A teacher lives a lonely life, all the while struggling over his son's custody. His life slowly gets better as he finds love and receives good news from his son, but his new luck is about to be brutally shattered by an innocent little lie.
Thomas Bo Larsen,
A small provincial town is buzzing with excitement: the town's most illustrious son, a world-famous opera singer, is coming home. Meanwhile, Sebastian, a kitchen boy who is as good as ... See full summary »
Ronja Mannov Olesen,
Helene Reingaard Neumann
It's All About Love is the story of two lovers and their attempts to save their relationship in a near-future world on the brink of cosmic collapse. John, and world-famous ice skating star,... See full summary »
The Father turns 60. His family, which is a big one of the kind, gathers to celebrate him on a castle. Everybody likes and respects the father deeply...or do they? The Youngest Son is trying to live up to The Father's expectations. He is running a grill-bar in a dirty part of Copenhagen. The oldest son runs a restaurant in France, while the sister is a anthropologist. The older sister has recently committed suicide and the father asks the oldest son to say a few words about her, because he is afraid he will break into tears if he does it himself. The oldest son agrees without arguments. Actually he has already written two speeches. A yellow and a green one. By the table, he asks the father to pick a speech. The father chooses green. The oldest son announces that this is the Speech of Truth. Everybody laughs, except for the father who gets a nervous look on his face. For he knows that the oldest son is about to reveal the secret of why the oldest sister killed herself. Written by
During the dinner with the speech, it was hard for the cameramen to fulfill the Dogme-rule about the cameras being handheld. The solution was to let some of the guests at the table hold the cameras themselves. See more »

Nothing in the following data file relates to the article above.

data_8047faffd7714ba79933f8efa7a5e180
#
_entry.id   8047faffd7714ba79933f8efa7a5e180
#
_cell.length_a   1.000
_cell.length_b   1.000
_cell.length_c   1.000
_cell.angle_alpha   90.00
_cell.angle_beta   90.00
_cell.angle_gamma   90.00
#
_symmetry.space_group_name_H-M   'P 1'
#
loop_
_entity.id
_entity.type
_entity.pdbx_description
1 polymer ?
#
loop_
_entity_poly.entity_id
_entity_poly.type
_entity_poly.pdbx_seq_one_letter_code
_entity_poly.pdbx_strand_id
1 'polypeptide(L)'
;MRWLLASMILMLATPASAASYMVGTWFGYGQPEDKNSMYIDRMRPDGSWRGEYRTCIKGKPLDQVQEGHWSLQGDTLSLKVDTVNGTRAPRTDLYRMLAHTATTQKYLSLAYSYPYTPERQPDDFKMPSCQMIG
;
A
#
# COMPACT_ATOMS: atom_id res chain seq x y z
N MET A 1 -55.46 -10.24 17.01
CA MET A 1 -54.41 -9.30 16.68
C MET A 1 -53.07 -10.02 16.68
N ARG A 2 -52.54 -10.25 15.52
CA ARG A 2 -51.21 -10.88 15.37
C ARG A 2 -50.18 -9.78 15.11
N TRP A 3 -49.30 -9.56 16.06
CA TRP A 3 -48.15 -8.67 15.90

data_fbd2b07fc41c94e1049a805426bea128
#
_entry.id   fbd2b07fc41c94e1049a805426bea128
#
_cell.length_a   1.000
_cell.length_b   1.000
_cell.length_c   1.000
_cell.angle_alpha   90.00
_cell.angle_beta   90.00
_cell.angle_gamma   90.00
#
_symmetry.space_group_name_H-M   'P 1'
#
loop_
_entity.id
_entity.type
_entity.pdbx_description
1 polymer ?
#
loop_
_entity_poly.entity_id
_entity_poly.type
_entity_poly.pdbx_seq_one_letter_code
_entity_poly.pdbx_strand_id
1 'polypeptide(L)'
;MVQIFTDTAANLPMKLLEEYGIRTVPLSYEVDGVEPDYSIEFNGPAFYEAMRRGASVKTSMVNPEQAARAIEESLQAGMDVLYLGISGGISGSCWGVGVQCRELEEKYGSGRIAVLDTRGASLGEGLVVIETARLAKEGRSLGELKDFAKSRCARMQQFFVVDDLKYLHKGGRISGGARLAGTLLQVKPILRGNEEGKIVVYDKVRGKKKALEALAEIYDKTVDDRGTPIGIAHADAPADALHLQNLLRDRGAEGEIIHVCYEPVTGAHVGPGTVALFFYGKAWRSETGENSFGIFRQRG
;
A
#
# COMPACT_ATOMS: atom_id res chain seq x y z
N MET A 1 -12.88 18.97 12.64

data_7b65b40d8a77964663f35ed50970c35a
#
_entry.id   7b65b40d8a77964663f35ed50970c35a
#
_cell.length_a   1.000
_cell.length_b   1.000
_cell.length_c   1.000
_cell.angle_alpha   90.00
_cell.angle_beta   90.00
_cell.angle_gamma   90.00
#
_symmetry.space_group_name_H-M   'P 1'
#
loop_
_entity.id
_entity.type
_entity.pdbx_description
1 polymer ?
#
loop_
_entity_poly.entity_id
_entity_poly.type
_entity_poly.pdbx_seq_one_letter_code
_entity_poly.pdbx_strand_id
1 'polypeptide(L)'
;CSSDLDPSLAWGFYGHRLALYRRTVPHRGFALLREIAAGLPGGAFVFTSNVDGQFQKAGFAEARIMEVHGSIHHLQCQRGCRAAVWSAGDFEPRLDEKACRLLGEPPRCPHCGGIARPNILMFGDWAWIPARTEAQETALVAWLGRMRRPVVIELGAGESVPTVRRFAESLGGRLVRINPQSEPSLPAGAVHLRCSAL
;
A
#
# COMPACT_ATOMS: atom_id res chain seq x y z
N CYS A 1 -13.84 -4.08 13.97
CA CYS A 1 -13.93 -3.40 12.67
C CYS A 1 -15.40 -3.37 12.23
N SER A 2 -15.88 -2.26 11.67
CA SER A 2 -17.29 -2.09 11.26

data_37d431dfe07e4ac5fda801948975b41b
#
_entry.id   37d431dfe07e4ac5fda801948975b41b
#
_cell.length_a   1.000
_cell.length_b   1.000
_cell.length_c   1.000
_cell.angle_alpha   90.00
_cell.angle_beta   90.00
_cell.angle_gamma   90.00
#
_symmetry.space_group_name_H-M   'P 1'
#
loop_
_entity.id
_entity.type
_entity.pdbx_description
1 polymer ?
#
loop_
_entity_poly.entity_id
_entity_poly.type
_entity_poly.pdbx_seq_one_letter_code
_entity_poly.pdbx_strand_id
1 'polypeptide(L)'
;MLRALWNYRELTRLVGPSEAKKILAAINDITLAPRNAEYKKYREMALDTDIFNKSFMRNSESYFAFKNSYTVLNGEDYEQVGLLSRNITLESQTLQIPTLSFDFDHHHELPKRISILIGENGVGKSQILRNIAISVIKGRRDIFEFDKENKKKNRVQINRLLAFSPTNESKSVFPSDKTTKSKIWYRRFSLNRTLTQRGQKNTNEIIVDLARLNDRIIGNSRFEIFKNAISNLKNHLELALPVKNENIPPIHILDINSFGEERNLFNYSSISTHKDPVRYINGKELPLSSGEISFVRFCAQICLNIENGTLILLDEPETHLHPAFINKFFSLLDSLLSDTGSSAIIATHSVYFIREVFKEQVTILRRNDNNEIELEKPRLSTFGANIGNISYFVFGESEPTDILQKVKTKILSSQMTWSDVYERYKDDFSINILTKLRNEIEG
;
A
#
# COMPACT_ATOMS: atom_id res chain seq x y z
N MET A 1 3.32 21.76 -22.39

As the guests dance through the house, a boom mic can clearly be seen in the bottom left corner of the screen as they enter one of the rooms. See more »
[on his cellphone]
Christian speaking... Hi, I'm here now. I landed this morning. What? Er... Washed? I shaved at the airport if you must know. I shaved at the airport if you must know! I'm fine... right now I'm looking across the fields. At the land of my father. It's beautiful. It makes me want to move back for good, but that'd be problematical. I'll make it. Yes, I suppose it will be... shocking. What?... You're dropping out. O.K. Bye.
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So many critics seem to have missed the point of "The Celebration," which is almost unbelievable because it actually does have a point, and I feel like I got it between the eyes with a sledgehammer. This is a movie about, among other things, the power of social conventions, how we depend on them to deal with unpleasantness, and just how stubborn and difficult they can be to circumvent, even when your life depends on it.
What knocks me out is how much I'm convinced by the whole thing. Every sad detail makes perfect sense. There is so much wisdom here that it never overreaches, no matter how deep in the storytellers get.
In particular, the medium of digital video is used in an outstanding way that adds authenticity to the experience. Think about it- most of the hand-held video work we've seen is of our own family events. When we watch the only scene in which Christian weeps, with Gbatokai leaning over and giving moral support, it could almost pass for a candid moment in a homemade documentary.
I've seen a lot of good family dramas, but rarely have I had such an urge to hug the main character and unleash profanity at several of the others.
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